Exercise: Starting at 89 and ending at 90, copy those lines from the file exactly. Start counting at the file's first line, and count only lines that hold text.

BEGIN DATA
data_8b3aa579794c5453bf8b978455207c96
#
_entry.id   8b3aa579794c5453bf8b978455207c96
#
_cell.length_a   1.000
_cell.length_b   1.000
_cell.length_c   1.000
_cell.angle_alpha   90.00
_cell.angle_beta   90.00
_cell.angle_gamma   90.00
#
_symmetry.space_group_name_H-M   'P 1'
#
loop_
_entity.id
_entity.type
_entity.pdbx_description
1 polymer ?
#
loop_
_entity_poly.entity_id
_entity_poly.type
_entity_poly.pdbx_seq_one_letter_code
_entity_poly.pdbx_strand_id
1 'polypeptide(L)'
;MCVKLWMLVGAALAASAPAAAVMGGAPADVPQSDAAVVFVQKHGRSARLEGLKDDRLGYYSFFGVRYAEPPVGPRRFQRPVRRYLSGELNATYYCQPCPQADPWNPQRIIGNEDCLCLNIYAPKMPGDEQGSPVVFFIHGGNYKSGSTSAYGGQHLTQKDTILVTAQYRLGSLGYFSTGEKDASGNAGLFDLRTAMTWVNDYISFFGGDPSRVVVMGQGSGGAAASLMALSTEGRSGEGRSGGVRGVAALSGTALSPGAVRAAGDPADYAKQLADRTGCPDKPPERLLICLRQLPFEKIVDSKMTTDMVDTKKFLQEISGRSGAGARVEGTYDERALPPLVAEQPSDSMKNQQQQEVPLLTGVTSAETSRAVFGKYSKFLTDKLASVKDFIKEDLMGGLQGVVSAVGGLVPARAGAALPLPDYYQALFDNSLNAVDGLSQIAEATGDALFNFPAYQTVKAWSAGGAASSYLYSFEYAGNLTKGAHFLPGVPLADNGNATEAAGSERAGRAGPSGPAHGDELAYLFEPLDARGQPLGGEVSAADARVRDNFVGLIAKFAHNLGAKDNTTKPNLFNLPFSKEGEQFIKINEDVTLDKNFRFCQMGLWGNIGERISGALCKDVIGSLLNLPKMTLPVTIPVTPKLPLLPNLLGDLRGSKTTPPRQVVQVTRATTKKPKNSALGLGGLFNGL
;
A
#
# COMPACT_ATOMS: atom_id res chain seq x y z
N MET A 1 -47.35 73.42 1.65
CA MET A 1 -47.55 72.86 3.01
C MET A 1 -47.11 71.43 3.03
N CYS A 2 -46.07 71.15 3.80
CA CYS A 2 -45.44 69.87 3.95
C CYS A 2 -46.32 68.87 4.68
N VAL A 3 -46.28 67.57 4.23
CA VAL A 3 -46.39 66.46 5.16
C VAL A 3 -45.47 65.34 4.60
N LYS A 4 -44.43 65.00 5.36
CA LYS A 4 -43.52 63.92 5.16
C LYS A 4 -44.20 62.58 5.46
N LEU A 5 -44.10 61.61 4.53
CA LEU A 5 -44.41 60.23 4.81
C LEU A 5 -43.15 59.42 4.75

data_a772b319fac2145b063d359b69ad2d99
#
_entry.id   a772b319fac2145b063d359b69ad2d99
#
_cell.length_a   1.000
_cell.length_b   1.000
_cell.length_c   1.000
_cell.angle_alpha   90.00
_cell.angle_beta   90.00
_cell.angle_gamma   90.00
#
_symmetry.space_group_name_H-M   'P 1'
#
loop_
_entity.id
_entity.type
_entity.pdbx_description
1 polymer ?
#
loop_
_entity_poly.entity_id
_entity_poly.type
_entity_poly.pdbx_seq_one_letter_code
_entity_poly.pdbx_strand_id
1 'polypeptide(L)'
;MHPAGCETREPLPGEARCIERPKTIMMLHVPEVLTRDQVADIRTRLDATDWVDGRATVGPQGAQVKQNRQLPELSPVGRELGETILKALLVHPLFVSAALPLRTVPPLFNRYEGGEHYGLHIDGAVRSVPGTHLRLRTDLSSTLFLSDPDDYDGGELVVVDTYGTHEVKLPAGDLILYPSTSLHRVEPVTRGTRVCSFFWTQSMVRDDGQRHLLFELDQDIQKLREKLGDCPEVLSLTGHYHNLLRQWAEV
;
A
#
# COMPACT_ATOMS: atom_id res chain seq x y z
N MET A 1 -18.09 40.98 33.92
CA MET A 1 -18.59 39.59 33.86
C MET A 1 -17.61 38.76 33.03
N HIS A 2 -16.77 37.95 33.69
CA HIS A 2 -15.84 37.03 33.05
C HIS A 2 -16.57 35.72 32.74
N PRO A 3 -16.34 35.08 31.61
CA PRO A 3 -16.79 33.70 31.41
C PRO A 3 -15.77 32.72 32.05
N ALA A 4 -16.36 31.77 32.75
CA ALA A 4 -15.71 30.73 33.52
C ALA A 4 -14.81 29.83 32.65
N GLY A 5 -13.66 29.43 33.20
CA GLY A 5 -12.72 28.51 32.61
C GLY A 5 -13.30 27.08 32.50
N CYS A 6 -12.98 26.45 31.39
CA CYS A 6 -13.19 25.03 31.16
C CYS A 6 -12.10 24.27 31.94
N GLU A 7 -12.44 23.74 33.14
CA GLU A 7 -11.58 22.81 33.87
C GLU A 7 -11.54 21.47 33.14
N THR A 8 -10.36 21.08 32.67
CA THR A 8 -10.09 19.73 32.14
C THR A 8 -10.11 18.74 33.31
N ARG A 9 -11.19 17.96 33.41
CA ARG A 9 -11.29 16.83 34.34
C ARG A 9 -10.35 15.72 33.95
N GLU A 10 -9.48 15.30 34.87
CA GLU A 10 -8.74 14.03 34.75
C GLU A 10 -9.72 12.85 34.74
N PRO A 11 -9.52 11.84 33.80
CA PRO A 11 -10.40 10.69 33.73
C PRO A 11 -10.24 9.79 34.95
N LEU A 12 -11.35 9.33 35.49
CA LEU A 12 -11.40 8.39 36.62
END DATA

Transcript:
CA GLY A 5 -12.72 28.51 32.61
C GLY A 5 -13.30 27.08 32.50